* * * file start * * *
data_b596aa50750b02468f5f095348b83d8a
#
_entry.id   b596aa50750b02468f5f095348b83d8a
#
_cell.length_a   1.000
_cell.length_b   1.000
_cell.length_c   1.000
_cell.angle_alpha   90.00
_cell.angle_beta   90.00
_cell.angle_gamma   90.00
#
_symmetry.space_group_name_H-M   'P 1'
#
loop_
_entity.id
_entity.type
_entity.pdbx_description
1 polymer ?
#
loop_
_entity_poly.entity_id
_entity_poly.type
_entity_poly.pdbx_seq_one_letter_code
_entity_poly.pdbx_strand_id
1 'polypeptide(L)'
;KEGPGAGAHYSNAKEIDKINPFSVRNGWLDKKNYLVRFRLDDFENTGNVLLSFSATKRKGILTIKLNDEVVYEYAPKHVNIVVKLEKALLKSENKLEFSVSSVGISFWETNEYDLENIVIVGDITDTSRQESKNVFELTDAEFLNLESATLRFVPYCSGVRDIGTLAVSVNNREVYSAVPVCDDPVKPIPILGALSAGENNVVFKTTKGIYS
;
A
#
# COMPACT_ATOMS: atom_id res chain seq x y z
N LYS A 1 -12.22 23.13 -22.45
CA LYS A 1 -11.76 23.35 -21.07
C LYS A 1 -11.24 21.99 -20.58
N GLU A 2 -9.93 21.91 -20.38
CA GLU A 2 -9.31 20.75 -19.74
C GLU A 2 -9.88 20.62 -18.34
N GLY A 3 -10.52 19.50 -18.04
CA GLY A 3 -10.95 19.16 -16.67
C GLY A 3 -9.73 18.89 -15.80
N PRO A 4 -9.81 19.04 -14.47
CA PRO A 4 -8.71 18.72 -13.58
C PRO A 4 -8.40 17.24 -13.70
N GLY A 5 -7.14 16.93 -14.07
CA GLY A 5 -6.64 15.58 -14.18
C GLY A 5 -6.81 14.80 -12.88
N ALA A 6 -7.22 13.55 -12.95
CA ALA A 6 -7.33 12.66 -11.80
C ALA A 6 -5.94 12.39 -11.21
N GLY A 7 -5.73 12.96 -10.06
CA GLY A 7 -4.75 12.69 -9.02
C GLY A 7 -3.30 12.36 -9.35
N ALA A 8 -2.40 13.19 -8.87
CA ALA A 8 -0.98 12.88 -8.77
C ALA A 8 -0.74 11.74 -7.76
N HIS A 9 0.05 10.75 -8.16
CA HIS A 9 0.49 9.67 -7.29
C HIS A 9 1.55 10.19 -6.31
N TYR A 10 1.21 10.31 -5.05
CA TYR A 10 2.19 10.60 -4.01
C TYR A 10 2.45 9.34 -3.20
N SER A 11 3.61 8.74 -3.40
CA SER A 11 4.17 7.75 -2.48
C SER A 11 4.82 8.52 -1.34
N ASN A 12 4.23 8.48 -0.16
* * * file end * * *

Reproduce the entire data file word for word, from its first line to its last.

data_b596aa50750b02468f5f095348b83d8a
#
_entry.id   b596aa50750b02468f5f095348b83d8a
#
_cell.length_a   1.000
_cell.length_b   1.000
_cell.length_c   1.000
_cell.angle_alpha   90.00
_cell.angle_beta   90.00
_cell.angle_gamma   90.00
#
_symmetry.space_group_name_H-M   'P 1'
#
loop_
_entity.id
_entity.type
_entity.pdbx_description
1 polymer ?
#
loop_
_entity_poly.entity_id
_entity_poly.type
_entity_poly.pdbx_seq_one_letter_code
_entity_poly.pdbx_strand_id
1 'polypeptide(L)'
;KEGPGAGAHYSNAKEIDKINPFSVRNGWLDKKNYLVRFRLDDFENTGNVLLSFSATKRKGILTIKLNDEVVYEYAPKHVNIVVKLEKALLKSENKLEFSVSSVGISFWETNEYDLENIVIVGDITDTSRQESKNVFELTDAEFLNLESATLRFVPYCSGVRDIGTLAVSVNNREVYSAVPVCDDPVKPIPILGALSAGENNVVFKTTKGIYS
;
A
#
# COMPACT_ATOMS: atom_id res chain seq x y z
N LYS A 1 -12.22 23.13 -22.45
CA LYS A 1 -11.76 23.35 -21.07
C LYS A 1 -11.24 21.99 -20.58
N GLU A 2 -9.93 21.91 -20.38
CA GLU A 2 -9.31 20.75 -19.74
C GLU A 2 -9.88 20.62 -18.34
N GLY A 3 -10.52 19.50 -18.04
CA GLY A 3 -10.95 19.16 -16.67
C GLY A 3 -9.73 18.89 -15.80
N PRO A 4 -9.81 19.04 -14.47
CA PRO A 4 -8.71 18.72 -13.58
C PRO A 4 -8.40 17.24 -13.70
N GLY A 5 -7.14 16.93 -14.07
CA GLY A 5 -6.64 15.58 -14.18
C GLY A 5 -6.81 14.80 -12.88
N ALA A 6 -7.22 13.55 -12.95
CA ALA A 6 -7.33 12.66 -11.80
C ALA A 6 -5.94 12.39 -11.21
N GLY A 7 -5.73 12.96 -10.06
CA GLY A 7 -4.75 12.69 -9.02
C GLY A 7 -3.30 12.36 -9.35
N ALA A 8 -2.40 13.19 -8.87
CA ALA A 8 -0.98 12.88 -8.77
C ALA A 8 -0.74 11.74 -7.76
N HIS A 9 0.05 10.75 -8.16
CA HIS A 9 0.49 9.67 -7.29
C HIS A 9 1.55 10.19 -6.31
N TYR A 10 1.21 10.31 -5.05
CA TYR A 10 2.19 10.60 -4.01
C TYR A 10 2.45 9.34 -3.20
N SER A 11 3.61 8.74 -3.40
CA SER A 11 4.17 7.75 -2.48
C SER A 11 4.82 8.52 -1.34
N ASN A 12 4.23 8.48 -0.16